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Attend, Infer, Repeat: Fast Scene Understanding with Generative Models
S. M. Ali Eslami · Nicolas Heess · Theophane Weber · Yuval Tassa · David Szepesvari · koray kavukcuoglu · Geoffrey E Hinton

Wed Dec 07 09:00 AM -- 12:30 PM (PST) @ Area 5+6+7+8 #53 #None

We present a framework for efficient inference in structured image models that explicitly reason about objects. We achieve this by performing probabilistic inference using a recurrent neural network that attends to scene elements and processes them one at a time. Crucially, the model itself learns to choose the appropriate number of inference steps. We use this scheme to learn to perform inference in partially specified 2D models (variable-sized variational auto-encoders) and fully specified 3D models (probabilistic renderers). We show that such models learn to identify multiple objects - counting, locating and classifying the elements of a scene - without any supervision, e.g., decomposing 3D images with various numbers of objects in a single forward pass of a neural network at unprecedented speed. We further show that the networks produce accurate inferences when compared to supervised counterparts, and that their structure leads to improved generalization.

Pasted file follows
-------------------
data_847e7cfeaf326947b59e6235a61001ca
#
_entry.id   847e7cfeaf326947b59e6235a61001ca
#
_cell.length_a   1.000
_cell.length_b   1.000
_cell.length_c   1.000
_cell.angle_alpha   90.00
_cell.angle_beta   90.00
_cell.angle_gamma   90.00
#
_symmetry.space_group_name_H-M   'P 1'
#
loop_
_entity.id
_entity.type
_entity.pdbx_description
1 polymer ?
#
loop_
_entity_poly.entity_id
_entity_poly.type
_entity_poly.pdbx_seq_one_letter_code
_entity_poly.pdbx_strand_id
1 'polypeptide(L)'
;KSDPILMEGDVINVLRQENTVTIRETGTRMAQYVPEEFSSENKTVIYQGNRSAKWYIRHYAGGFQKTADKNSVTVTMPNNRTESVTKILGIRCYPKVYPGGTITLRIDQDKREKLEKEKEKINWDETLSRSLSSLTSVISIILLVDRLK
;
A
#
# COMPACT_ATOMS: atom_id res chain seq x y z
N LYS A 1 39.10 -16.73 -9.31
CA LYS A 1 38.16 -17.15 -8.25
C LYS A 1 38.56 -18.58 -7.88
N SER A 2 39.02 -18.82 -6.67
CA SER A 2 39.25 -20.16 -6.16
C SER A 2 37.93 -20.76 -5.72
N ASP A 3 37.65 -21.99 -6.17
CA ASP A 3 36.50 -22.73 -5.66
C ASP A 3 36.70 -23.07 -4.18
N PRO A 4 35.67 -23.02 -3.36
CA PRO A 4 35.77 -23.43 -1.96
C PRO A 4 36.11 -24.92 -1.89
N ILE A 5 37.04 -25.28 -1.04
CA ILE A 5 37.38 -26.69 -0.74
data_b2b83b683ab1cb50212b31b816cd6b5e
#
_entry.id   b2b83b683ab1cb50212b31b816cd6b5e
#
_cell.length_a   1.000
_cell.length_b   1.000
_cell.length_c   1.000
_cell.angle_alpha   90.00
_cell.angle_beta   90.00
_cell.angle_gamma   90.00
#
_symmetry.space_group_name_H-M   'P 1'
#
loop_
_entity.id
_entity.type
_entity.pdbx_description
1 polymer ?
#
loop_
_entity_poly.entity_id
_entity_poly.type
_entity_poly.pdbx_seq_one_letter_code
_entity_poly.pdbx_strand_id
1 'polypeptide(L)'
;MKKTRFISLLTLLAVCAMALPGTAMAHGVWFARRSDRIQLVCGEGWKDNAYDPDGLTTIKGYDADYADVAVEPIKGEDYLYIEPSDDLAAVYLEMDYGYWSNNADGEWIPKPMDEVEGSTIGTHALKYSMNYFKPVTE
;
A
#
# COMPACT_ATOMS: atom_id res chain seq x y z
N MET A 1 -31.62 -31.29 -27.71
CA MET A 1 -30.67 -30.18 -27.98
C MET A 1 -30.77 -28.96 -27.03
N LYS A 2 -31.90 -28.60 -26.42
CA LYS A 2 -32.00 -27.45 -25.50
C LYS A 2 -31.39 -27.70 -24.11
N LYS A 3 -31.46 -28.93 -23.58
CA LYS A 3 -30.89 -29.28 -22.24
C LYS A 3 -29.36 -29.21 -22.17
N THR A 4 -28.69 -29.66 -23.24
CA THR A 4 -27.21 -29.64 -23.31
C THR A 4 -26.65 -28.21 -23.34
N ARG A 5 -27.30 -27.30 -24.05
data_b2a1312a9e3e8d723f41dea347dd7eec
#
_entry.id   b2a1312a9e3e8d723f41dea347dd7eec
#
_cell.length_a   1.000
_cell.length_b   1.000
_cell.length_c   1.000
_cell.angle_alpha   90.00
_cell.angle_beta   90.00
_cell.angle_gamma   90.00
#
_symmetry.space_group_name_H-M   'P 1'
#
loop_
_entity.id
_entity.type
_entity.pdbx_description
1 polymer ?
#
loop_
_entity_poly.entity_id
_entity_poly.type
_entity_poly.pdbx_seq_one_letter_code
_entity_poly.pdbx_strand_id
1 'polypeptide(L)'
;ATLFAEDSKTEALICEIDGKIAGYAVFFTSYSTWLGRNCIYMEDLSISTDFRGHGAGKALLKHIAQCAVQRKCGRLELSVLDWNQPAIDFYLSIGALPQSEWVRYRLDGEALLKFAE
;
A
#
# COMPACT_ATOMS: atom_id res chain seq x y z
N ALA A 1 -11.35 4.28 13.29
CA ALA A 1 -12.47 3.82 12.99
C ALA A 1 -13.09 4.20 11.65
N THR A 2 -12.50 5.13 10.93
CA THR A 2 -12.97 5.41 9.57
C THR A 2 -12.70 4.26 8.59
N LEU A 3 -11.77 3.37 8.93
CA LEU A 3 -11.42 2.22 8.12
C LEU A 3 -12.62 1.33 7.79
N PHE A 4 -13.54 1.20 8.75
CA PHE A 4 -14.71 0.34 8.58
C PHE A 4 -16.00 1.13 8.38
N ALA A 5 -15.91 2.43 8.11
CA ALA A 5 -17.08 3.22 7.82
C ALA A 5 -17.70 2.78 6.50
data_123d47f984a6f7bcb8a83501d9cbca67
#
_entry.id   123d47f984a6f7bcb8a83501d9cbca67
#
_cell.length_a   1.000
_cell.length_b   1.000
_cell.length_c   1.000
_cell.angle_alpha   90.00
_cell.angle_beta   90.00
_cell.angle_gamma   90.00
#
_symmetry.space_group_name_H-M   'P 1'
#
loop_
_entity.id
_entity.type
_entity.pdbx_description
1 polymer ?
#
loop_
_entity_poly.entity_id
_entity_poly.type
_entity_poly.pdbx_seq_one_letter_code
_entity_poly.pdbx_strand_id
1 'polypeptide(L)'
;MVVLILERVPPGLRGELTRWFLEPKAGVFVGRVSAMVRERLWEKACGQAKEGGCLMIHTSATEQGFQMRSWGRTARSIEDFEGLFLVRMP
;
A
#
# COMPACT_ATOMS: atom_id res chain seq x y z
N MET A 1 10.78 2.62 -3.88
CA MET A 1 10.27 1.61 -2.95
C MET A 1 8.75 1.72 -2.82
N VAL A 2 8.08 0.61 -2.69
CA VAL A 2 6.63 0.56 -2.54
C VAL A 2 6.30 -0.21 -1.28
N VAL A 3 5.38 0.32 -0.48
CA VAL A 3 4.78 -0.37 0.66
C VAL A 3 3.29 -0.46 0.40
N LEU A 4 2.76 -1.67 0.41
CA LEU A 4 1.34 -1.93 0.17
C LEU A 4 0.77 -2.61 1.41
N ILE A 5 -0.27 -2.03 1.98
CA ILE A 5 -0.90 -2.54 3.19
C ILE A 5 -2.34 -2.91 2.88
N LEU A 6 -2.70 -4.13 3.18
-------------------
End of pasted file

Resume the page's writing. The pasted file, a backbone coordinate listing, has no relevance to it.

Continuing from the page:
Author Information

S. M. Ali Eslami (Google DeepMind)
Nicolas Heess (Google DeepMind)
Theophane Weber (DeepMind)
Yuval Tassa (Google DeepMind)
David Szepesvari (Google DeepMind)
koray kavukcuoglu (Google DeepMind)
Geoffrey E Hinton (Google)

Geoffrey Hinton received his PhD in Artificial Intelligence from Edinburgh in 1978 and spent five years as a faculty member at Carnegie-Mellon where he pioneered back-propagation, Boltzmann machines and distributed representations of words. In 1987 he became a fellow of the Canadian Institute for Advanced Research and moved to the University of Toronto. In 1998 he founded the Gatsby Computational Neuroscience Unit at University College London, returning to the University of Toronto in 2001. His group at the University of Toronto then used deep learning to change the way speech recognition and object recognition are done. He currently splits his time between the University of Toronto and Google. In 2010 he received the NSERC Herzberg Gold Medal, Canada's top award in Science and Engineering.

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